However, critics have raised concerns about the cost of securing the deal and whether the region will have the skilled labour and housing to support the plant.
Canada has promised Volkswagen up to $13 billion in subsidies to secure the automaker’s first battery plant outside of Europe.
“It isn’t called a gigafactory for nothing,” Trudeau said at Friday’s announcement, held at the Elgin County Railway Museum in St. Thomas, Ont.
“It will create thousands upon thousands of great jobs. It will be worth over $200 billion for the Canadian economy over the coming decades. It will provide millions upon millions of batteries to power Canada’s auto industry. The economic impact of this project will be equal to the level of government investment in less than five years.”
More specifically, Trudeau said the project will create up to 3,000 direct jobs and up to 30,000 indirect jobs.
Canada’s EV battery contract with Volkswagen could be worth more than $13 billion, bringing thousands of jobs to the St. Thomas community, says Prime Minister Trudeau. pic.twitter.com/jyIQw1TJ4R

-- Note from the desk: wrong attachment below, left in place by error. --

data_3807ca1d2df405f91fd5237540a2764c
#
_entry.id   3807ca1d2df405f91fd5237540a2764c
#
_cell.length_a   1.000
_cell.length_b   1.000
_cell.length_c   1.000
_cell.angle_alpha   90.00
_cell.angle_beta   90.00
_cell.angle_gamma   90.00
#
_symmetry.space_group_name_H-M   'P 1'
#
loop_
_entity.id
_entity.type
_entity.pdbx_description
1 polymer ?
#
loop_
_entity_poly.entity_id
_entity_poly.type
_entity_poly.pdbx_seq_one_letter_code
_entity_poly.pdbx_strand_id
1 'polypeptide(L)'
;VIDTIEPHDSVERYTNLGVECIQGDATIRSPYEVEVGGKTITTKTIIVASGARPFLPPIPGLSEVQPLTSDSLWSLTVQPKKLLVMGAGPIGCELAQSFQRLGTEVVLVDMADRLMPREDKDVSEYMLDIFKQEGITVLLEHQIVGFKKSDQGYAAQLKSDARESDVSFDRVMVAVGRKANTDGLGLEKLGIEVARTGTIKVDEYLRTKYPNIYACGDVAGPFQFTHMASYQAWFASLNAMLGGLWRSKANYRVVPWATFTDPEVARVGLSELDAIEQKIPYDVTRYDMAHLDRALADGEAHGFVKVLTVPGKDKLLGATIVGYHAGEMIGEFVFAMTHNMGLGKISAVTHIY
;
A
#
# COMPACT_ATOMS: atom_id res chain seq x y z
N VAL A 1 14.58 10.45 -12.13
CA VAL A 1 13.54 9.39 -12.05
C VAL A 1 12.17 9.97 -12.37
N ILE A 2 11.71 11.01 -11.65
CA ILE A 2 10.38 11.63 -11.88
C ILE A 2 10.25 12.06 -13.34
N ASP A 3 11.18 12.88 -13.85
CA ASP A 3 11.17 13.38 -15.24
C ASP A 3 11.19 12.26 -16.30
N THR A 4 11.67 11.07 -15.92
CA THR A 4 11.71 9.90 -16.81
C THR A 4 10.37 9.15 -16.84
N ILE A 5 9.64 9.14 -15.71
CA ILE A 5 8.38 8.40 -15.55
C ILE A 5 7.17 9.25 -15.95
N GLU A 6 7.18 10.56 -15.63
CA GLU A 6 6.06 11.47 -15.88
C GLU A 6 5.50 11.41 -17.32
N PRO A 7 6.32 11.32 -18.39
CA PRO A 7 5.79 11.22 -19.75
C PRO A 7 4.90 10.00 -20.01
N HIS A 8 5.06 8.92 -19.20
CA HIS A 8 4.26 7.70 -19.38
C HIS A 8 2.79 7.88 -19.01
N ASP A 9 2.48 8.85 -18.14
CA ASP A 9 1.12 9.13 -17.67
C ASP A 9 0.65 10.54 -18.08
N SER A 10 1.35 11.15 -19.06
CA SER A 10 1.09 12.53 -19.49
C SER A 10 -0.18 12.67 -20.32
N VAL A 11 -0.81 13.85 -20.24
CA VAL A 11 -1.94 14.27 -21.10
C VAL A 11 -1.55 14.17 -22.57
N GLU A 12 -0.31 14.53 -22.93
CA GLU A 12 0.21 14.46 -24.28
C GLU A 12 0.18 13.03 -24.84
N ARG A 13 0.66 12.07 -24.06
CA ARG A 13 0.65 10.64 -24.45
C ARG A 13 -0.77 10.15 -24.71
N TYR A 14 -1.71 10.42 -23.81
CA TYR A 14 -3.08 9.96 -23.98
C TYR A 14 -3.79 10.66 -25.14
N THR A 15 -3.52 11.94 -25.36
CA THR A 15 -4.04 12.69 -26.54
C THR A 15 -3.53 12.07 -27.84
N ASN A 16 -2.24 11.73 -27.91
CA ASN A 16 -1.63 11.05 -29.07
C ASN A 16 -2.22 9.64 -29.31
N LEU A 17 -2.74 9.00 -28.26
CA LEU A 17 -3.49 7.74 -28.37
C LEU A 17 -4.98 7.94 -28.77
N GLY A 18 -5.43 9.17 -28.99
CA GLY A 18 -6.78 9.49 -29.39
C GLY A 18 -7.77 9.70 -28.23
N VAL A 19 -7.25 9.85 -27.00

— Amy Simon (@AmySimonGlobal) April 21, 2023
Premier Doug Ford said the province is supporting the project with $500 million in “direct support.”
“We’re also investing hundreds of millions of dollars to build out local infrastructure like roads and highways and utility systems as well as expand police and fire,” he added.
“We’re revitalizing our auto sector and making Ontario an auto manufacturing powerhouse in North America and around the world.”
Frank Blome, CEO of PowerCo SE, the battery division of Volkswagen Group, said the gigafactory will be the German company’s first in North America and has the potential to become its biggest worldwide.
“Congratulations from our side for outperforming the competition,” he said to applause.